. v . 1 J: - .. :. ' i , ., . : -j ." - , . ' -.- . j . 1 ' t ,.- 7 , i : --.. -, " . .1 i ; .... t .. i . .. .;:. ; i -. : 1 '" ,;. . 1 "r - ( 1 i . "t .;
: "Kv .,, . fg L ., ; ! .-. ' J- " - -f - - . . t ) . - . ; . , , : ; .- ----- - -- r. . ' - - r ' --'.J,-;! - ' " ": ' ' - - ' . ?- - . - . V -
voisHir-THiai) series: TT-lif J;-; -: ; t-':-"sAiMBTOf;'"Hird, JuiiE''22,;i8a2!-; : '- t""' " ' ' ' r .:--:J;!
Tb fedl and em a
drspepoiK or indiareetion in any form, are ad
; yum, forth sake of their own bodilj and
: mental, elnxfort, to try Hostetter's Stomach
' Bitters. Jadies of the most delicate constitntion
testify tq ta harmless and its restorative
r propertied, i Physicians everywhere, diegnsted
with the $dnlterated liquors of commerce, pre
terite it as the safest and most reliable of all
atamafthia . . . I
for by all Drsnrists and Dealers
mt ft generaily.
J. Rhodes BhdwXE, Pres. Wh. c.COART. Sec'y.
IJdme Patronage, j
3t, EeliaMd, LiMral!
Term T)0Hcie8 written on Dweliinlo
Prcmlufni iaval!c One-half cash and bal
ance in jweive tnontns.
, . f - . . ----- -
IT; A T.T.T?.W T3P P.XUJJ A rrt-
lw iJ.4Mii kJAl MAVV Mali
BIMEMBER THE BEAD!
;NTIIES PRICES OF !
lJaments and Grave-Stones cf
."-V " ifivsiy Description.1 ': -
I cordiaWt itiritft tLK nwKi:.' -n
t to inspection of my. Stock and Work.
, jufcune(uiu. asserting that my past
11 V 9 fur nrsc-ciass workmen in
all the newest and modern styles,.and
fft h!-Hrk,maBSuiP equal to an v of
the best in the country. ; I do not say
tliat my work!l8 suiKiiior to all oUier. 1
am reasonable, will
dw to accomplish a sale, j l!y endeavor is
:tHB'tuH3ijfi give eacn customer the val
.fyJS dollar they leave with me.
PBKES5 50 Per Cent CHFAPEH
iihan elej- offered flu thisjown before,
tall at ofice or eud for price list and de
signs. SHafactiou guaraut'd or no charce.
Tbe erciitn of jnarble is the last work
of respecj hich we pay to the memory
of depaitcd friends. i i
c v v1' lS1 S HUTCHINSON.
Salibbur-, N. C, Koy. 1, 1881.
-. . . t ! ; . '
!AYED is MWY mm
ueeanseuvf ,Go to J. L. WRioiIT forchean T '
k'RlOUT for cheap i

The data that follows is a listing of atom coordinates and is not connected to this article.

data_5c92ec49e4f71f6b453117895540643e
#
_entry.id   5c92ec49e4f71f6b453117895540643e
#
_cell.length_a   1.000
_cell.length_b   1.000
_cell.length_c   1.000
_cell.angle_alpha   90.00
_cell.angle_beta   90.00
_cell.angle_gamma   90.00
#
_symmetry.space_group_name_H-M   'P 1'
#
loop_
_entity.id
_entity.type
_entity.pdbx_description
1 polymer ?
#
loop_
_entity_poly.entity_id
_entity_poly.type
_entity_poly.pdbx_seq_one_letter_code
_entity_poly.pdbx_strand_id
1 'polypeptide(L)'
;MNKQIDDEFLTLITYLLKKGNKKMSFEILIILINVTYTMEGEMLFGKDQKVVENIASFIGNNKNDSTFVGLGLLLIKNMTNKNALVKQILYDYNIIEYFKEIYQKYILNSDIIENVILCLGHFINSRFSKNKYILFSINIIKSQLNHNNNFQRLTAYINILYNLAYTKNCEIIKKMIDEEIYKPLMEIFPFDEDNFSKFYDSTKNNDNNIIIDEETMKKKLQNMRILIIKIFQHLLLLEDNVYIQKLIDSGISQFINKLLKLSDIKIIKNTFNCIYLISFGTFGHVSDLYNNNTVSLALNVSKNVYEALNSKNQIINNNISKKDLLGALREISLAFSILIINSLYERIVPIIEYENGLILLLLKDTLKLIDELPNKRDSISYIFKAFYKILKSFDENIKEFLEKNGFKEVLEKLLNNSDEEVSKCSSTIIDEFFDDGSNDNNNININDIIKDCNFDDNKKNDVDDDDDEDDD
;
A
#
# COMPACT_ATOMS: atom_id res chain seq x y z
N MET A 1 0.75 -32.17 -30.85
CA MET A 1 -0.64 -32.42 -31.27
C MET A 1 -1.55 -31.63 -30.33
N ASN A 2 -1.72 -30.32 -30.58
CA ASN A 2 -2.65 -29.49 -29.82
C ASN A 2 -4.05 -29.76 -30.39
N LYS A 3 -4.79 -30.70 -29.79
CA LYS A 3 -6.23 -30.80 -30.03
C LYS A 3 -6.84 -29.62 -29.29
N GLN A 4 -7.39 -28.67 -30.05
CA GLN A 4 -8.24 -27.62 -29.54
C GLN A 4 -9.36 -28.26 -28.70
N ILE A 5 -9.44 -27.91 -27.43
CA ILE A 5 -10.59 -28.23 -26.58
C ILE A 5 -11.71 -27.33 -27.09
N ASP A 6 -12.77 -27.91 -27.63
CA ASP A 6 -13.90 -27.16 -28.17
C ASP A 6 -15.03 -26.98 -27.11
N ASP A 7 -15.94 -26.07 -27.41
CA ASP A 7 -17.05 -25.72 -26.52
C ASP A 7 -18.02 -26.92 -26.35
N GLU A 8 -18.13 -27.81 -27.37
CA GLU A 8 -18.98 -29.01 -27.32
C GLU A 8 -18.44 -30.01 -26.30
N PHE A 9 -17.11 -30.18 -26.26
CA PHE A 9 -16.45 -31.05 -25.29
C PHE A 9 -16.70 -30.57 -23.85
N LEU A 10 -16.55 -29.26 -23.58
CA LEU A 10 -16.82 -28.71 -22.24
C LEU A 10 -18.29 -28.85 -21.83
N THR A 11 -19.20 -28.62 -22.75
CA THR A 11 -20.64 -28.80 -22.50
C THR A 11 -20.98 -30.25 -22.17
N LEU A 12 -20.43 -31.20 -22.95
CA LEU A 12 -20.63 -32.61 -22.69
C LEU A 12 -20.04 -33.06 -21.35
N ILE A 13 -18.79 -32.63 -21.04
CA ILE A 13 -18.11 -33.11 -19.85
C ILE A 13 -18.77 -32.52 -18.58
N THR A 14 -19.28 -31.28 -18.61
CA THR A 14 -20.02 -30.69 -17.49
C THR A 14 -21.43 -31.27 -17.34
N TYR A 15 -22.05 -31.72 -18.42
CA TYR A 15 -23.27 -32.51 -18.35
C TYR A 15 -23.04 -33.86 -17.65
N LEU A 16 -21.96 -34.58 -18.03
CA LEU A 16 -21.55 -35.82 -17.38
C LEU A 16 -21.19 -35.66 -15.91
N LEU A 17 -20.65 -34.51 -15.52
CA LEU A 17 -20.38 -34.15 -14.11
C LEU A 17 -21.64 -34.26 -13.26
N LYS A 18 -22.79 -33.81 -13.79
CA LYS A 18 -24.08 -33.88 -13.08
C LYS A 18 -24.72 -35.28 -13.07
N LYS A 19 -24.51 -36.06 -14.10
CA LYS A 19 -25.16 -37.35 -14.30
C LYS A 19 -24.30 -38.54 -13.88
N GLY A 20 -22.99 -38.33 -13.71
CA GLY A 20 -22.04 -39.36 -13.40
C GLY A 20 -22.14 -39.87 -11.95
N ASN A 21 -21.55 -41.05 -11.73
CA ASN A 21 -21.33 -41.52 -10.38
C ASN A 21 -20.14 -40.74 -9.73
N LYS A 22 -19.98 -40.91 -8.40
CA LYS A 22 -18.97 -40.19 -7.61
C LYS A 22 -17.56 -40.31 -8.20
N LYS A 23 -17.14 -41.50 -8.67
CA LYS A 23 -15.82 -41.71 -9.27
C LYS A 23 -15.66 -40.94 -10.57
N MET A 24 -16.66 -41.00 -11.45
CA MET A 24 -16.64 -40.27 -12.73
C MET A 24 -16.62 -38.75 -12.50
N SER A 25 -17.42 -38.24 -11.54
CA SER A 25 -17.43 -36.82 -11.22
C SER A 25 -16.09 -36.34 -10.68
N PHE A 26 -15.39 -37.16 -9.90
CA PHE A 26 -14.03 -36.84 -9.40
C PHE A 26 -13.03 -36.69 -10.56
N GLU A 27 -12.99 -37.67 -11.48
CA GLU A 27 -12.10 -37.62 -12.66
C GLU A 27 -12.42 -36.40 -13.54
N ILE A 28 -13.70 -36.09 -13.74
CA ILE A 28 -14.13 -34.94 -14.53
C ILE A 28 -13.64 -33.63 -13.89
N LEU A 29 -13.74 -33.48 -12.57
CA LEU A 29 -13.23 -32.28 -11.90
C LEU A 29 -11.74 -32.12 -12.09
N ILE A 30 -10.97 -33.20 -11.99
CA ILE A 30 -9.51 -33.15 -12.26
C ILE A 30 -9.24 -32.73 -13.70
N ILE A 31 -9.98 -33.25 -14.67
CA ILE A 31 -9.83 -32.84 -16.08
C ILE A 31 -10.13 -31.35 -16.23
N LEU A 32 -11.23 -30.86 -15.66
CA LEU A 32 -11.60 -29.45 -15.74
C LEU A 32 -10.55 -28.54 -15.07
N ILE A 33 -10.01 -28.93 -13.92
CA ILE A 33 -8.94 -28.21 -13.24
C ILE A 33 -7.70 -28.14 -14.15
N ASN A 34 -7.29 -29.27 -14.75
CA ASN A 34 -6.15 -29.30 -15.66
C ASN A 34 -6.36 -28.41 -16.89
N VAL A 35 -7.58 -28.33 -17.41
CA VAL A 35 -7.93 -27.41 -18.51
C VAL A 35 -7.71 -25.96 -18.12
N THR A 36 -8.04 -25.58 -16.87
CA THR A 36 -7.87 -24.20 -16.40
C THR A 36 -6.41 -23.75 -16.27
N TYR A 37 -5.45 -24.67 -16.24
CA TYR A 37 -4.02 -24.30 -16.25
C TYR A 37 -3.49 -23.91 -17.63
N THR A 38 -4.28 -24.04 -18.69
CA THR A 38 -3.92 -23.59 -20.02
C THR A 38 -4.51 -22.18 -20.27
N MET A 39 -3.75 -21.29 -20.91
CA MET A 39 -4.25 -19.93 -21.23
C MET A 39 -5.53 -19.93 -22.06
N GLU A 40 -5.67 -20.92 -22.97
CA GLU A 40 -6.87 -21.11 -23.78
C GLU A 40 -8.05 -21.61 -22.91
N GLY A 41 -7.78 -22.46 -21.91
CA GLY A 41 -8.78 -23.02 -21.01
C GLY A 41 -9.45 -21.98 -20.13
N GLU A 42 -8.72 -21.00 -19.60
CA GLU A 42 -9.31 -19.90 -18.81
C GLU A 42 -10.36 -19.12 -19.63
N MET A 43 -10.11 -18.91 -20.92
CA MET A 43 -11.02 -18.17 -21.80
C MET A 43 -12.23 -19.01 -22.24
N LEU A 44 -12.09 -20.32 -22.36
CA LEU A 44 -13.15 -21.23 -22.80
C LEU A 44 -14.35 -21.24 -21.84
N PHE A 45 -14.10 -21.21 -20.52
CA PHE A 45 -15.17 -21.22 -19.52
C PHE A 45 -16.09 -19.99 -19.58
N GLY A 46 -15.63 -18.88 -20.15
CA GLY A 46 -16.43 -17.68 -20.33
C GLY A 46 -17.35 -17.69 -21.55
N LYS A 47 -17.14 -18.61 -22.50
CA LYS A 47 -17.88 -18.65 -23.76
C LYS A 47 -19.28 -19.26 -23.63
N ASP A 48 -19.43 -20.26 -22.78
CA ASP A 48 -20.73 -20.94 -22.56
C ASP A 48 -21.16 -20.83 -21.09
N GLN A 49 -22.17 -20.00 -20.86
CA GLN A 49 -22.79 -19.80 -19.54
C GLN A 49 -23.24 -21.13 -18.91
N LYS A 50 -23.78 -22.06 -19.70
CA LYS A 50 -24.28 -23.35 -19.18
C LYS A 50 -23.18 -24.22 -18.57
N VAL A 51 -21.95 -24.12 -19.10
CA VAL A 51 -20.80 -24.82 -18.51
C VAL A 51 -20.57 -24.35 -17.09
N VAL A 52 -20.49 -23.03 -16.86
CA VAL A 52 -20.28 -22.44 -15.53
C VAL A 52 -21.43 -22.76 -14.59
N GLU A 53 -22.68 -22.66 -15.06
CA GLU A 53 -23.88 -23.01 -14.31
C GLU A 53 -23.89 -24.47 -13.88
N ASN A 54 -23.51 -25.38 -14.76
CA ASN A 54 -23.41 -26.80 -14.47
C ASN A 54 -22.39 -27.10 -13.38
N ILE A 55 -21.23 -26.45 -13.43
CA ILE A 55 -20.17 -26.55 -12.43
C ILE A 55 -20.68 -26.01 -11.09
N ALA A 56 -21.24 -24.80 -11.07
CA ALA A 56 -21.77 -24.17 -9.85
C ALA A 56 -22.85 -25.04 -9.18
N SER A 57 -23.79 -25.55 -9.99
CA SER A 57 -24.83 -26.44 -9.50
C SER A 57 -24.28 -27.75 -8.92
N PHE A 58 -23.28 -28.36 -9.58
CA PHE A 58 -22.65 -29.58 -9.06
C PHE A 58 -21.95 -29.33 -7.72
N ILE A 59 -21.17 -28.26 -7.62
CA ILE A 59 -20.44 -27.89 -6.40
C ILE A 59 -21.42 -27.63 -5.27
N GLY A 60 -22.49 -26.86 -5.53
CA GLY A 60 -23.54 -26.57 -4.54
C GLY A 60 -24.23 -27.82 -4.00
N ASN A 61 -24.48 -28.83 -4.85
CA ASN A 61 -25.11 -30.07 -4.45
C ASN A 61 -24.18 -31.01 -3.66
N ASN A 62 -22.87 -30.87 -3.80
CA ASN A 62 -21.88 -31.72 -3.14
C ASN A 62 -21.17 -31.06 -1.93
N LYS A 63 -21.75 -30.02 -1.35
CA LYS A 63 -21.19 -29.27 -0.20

BUCh as Bi5h. T.nifl Mit... .-!''
.,:... Ji Comer f.f l fP ni rTJiTL-
..... .,,.,llaa.- . . b , . .
J L WRICH1
s - : . - I
' ' '
. j 1 f i
rl j: ; i o
1 ' yj : jo
i 1 m H CO
! ;,-..V;,;'t! J Sr. " '
tjlh c'lirj Vcr5 cjiit:
Tbe pemocfatic County; ;Cooyetitlonr
Iicnseia Salisbury SatarcLy, Jalj 1st,
1882, at 12 oclock; for the purpose of
appointiug delegates to thej State, Con--
gressiooal, and Senatorial
and for other important business. " . ;
Al the Democratic voters; 0f the Coun-f
ty are requested to meet in convention in
thelf respective townships at the nsual
voting precincts, on Ssiturday, June 24th,i
1882, at 12 o'clock, M., for the purpose
of appointing delegates to the i County !
Convention, and for full aucf Complete
organization according to the plan of or
ganization of the DemocratieCentral Ex-
exutive Committee. J. Wj Madket.
- Ch'm. County Ex. Com.
P ' For the jvatdiaaan.
Early Voyages of Discovery.
As there has been, so much said and
done in modern times about expeditions
towards the north polcit may be of in
terest to some to knqw what was done in
former days. .
The following is mostly extracted from
an old geography, title page gone, but
published in England- probably aboutJ
The first we'read.bfjhat searched for
the north west passage was Slartiu Fro
bisher, inamip 1576, with two barks com
ing to the latitude 62 degrees, found a
great inlet of 60 leagues in length, and
main laud on both sides," called by him
Frobi.xber's straits. He found there a
certain oro which he thonght to be
gold, and the next year made voyage
to fetch a quantity of it, but it proved
but black lead. In 158 Sir! Humphrey
Gilbert went to the great river St. Law
rence, iu Canada, took possession of the
country and settled a Fisherytrade there.
In 1585, Mr. John Davis was employed
for -'search of the north west passage : the
first laud he came to, he called the land
of Desolation j then" he arrived in Gil
bert's sound, in the latitude of 64 degrees
and 16 minutes. Thence they went to
60 and 40 minutes to Mt. Kaleigh, Totnes
souudetc. In 1586 he made a second
voyage to the same place, found among
the natives some of Frobisher'a ore as
also black and red copper, and return
ed after search of many places with
hopes of discovering the desired passage
so that in 1587 he made a third voyage
to 72 degrees and 12 minutes,! wheTe the
compass varied to 82 degreesj westward
the laud he called Londou coast, and
there they found an opeu sea,' 40 leagues
between land and land which lie called
Fietutn Davis. (Davis straits.)
In 1610, Mr. Hudson proceeded 100
leagues further than any before had done,
and gave names to certain plaices; viz:
Desire, Provokes, Isles of Godmercie,
Prince Hcnrie's Cape, King James' Cape.
Queeu Ann's Cape, etc., but the ice hin
dered him from going further, ! and the
mutiny of his men from returning home.
In 1612 James Hall, and with him
T " V
William Baffin discovered; Cocking'sBavents separating fromlji
sound in latitude 65 degrees and 20 min
utes, which differed from London 60 de
grees and 30 minutes, where James Hall
was killed in a boat bva native 'pretend
ing to trade. They sajv rocks of pure